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Quite a few people have asked me which bits I did and which bits were his. Essentially I paid for the components and took him to the marker space to laser cut the case and the rest is his!

A very quick video of Philip (age 12) @raspberrypifoundation powered #pokemon #pokedex

A video posted by MrUkTechReviews (@uktechreviews) on



Over the six weeks school holidays Philip designed, built and programmed a Raspberry Pi powered Pokedex. A Pokedex is an electronic device for storing your Pokemon information in.

His project has two main functions.

- A directory of over 200 Pokemon photos which you recall by typing in their unique Pokemon number.
- A Pokemon Go style function which takes a photo with the Pi camera and then overlays a Pikachu with a transparent background.

The key components used in the construction:

- Raspberry Pi model A+
- An old car reversing monitor for the main display (composite output from the Pi)
- A Nokia 5110 phone screen for additional information
- A 4x4 membrane keypad
- A Raspberry Pi camera

The final project can be found here https://github.com/Flye001/Pokedex

The main code is multi10.py you will also need the libraries for the Nokia display and the keypad. You will also need to set the video output to composite.

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Philip did a fantastic job of speaking about his Pokedex at the Cambridge Raspberry Jam in September 2016. He is such a shy boy so I was very proud to hear him speak.

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Here is a video of Philip speaking about this project.

Touch screen Advent Calendar

I love the anticipation and build up to Christmas (although not when it starts in August!).

I have written a fun little 24 button touchscreen Advent Calendar.

Once a door has been opened an update is made to config.advent. If you want to close a door once opened simply delete the corresponding line from config.advent.

At the moment the calendar doesn’t check to see if it is the right date so you will have to be self controlled.

You can replace my photos (mostly from National Trust houses) with your own photos in the photos folder (save in the format 1.png etc)

Download the code and photos here https://github.com/uktechreviews/advent

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digital making

The last few months have been busy at work with the preparation for GCSE exams, but during this time I have been working on a project which has both challenged me and developed my skills.

I set out at Easter to build a motion time-lapse camera as I really wanted to take some beautiful photos of the Cornish sunrise when we are on holiday this summer. Little I did realise at the time how much this project would grow and how much I would get out of doing it.

Rather than this being a normal blog of how I built a project I want to share a little bit more about the journey I went on and the skills developed at the same time.

Aim: To build some sort of Pi based motion time-lapse camera rig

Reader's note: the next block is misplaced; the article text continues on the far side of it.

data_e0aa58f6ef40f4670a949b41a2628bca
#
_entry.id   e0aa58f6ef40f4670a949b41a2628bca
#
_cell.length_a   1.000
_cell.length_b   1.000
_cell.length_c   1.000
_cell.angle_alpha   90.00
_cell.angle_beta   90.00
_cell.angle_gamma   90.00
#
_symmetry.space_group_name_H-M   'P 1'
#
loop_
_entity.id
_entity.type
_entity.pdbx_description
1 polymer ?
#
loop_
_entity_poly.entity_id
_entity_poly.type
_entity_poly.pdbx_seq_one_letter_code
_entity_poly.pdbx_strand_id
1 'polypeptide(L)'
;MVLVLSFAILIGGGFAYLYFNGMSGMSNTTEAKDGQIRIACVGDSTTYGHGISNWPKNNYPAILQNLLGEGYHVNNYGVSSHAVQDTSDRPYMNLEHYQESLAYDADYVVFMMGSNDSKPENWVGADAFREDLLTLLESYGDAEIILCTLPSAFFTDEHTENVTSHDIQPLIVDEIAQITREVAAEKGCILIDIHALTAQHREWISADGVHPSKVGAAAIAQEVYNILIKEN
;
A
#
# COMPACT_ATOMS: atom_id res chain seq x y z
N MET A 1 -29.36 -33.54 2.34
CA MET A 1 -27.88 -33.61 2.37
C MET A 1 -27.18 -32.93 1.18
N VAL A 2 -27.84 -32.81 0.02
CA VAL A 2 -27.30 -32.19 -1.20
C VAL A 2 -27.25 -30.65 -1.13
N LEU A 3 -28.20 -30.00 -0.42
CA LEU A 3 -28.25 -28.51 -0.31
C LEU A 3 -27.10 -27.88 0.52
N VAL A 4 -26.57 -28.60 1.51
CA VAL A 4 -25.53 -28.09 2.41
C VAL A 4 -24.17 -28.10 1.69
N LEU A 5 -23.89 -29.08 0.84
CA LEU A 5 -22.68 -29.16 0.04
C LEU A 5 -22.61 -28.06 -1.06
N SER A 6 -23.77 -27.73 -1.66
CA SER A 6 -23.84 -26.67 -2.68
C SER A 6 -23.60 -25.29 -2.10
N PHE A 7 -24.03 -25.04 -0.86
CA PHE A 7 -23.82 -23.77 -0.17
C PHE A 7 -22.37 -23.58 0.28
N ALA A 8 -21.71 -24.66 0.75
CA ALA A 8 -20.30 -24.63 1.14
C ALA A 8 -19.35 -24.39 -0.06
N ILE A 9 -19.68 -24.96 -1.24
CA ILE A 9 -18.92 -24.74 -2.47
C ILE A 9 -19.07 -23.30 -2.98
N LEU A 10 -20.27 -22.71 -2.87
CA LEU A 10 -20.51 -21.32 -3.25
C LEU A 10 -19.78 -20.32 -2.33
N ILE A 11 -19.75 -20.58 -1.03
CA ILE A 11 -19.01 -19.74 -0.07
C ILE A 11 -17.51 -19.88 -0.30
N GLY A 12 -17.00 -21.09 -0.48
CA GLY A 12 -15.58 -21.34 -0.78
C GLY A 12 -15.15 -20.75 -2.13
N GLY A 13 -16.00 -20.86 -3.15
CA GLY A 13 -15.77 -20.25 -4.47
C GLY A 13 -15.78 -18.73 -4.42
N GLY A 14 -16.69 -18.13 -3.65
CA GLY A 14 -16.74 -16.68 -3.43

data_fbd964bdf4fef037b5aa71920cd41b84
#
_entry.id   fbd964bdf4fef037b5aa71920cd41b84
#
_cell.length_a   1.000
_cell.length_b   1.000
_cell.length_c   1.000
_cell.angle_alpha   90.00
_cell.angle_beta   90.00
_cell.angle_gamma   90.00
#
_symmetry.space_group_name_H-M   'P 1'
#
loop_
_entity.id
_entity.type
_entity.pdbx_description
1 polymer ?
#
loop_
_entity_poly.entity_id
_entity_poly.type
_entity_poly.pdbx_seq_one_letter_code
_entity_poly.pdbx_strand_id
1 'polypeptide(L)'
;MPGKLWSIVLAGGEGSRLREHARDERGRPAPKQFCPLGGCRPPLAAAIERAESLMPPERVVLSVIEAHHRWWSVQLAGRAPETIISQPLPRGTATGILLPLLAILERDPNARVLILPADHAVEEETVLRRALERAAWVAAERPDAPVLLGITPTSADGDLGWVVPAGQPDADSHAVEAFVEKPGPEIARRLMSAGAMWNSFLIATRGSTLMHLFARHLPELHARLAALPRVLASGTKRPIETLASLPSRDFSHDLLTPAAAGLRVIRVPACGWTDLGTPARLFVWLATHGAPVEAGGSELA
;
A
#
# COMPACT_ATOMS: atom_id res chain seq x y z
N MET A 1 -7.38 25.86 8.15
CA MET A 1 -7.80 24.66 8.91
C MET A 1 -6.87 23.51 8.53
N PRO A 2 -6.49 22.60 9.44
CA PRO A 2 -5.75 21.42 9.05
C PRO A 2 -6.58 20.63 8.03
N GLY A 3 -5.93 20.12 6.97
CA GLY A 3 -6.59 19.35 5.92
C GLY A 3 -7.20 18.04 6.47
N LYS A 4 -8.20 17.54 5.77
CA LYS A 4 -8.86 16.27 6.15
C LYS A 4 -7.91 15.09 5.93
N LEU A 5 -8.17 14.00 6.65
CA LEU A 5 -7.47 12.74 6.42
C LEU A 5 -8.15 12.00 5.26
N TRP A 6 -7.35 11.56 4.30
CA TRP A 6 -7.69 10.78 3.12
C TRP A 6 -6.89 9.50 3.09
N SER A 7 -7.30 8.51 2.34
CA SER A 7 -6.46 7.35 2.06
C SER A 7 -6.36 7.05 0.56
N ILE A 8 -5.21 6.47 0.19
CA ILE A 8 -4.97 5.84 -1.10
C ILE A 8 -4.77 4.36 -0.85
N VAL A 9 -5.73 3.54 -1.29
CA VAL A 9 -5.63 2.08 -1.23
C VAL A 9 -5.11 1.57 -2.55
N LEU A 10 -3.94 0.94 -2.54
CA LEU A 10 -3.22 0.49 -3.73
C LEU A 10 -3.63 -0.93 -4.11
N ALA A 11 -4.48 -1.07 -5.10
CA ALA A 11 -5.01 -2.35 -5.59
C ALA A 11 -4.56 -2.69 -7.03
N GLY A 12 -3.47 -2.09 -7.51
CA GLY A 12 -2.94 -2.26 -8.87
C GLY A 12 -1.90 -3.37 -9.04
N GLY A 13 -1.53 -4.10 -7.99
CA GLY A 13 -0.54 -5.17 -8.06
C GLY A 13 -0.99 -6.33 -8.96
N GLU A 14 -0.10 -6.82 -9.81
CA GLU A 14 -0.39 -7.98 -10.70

Final outcome: Motorised pan and tilt camera rig programmed and controlled by an Arduino Uno triggering photos to be taken on the Pi.

Step 1:

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Step 1 was probably the hardest and now seems really simple. I started with a second hand very cheap Arduino board and a single servo motor which I mounted a camera on to. Here was the first challenge. I had never used an Arduino before and didn’t know the language. But within a few days I had the servo moving up and down and an LED flashing on an off. The Python code for the Pi was really easy but every photo came out a little bit blurry!

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Step 2: I thought to overcome the shake I would need some sort of housing for the camera so it didn’t get blown by the wind. So I built a simple housing for it using a recycle Easter Egg box.

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Step 3: Whilst the project now started to look better most of the images were still shaky. It was at this point I thought it is time to give up and forget the project. So rather than giving up I left it for a couple of weeks. Coming back to the project I decided I needed to rethink how the Pi took the photos. With the first prototype I had no method of synchronising the motor and the camera taking the photo.

I decided to buy an Arduino Uno (clone) and redesign the project so that the Arduino controlled the direction and speed of movement but also had control over the camera.

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Step 4: After a bit of redesign and salvaging of other boards and bases the basic structure of the new camera rig was born.

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The plan was the Uno would control the motion and trigger a photo taken with the new Pi Zero. You might notice that the camera cable is held on with tape - sadly during the experimenting phase the pi camera connector got broken. It took quite a few attempts to realise that if the Pi was upside down the cable wouldn’t get caught.

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Step 5 - I was making progress but I soon hit a snag. I could not figure out an easy way to connect safely the Arduino to the Pi to trigger the photos. After much thought I landed on a 5V DC relay. Using a digital out pin from the Arduino I was able to power the relay. The relay could then act simply as a switch to trigger the photo on the Pi. I was really pleased with this!

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Step 6 - With most things now working I was able to think about how you program the Arduino and see what is happening. A quick look on Amazon and I ordered a cheap LCD display which is very easy to program with the Arduino. This would be used for both setting up the sequences and displaying the position during the sequence.

Step 7 - Adding an input method. I decided on using a 4x4 membrane keypad (thanks Ryanteck) as my main input of settings for the camera. This was interesting, fun and challenging to wire up. It was very easy to input single key presses but to take three digits and convert them from a string to an integer gave me a stressful evening.


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Step 8. With everything now working I had to design the user menu. In the end I went for completely programmed, default movement and manual control.

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Step 9 It was time to replace my broken PiZero with a new one and test things out!

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Step 10: Building a case for it. I bought two craft boxes from Hobbycraft which became the shell for the camera. To add extra waterproof and strength the whole case is covered in gaffer tape (much to the amusement of some!) I know it isn’t pretty or built on a 3D printer or laser cut perspex, but it is mine, designed, built and programmed by me!


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I genuinely feel proud of this project. I have learnt so much during this and can’t wait for the next one.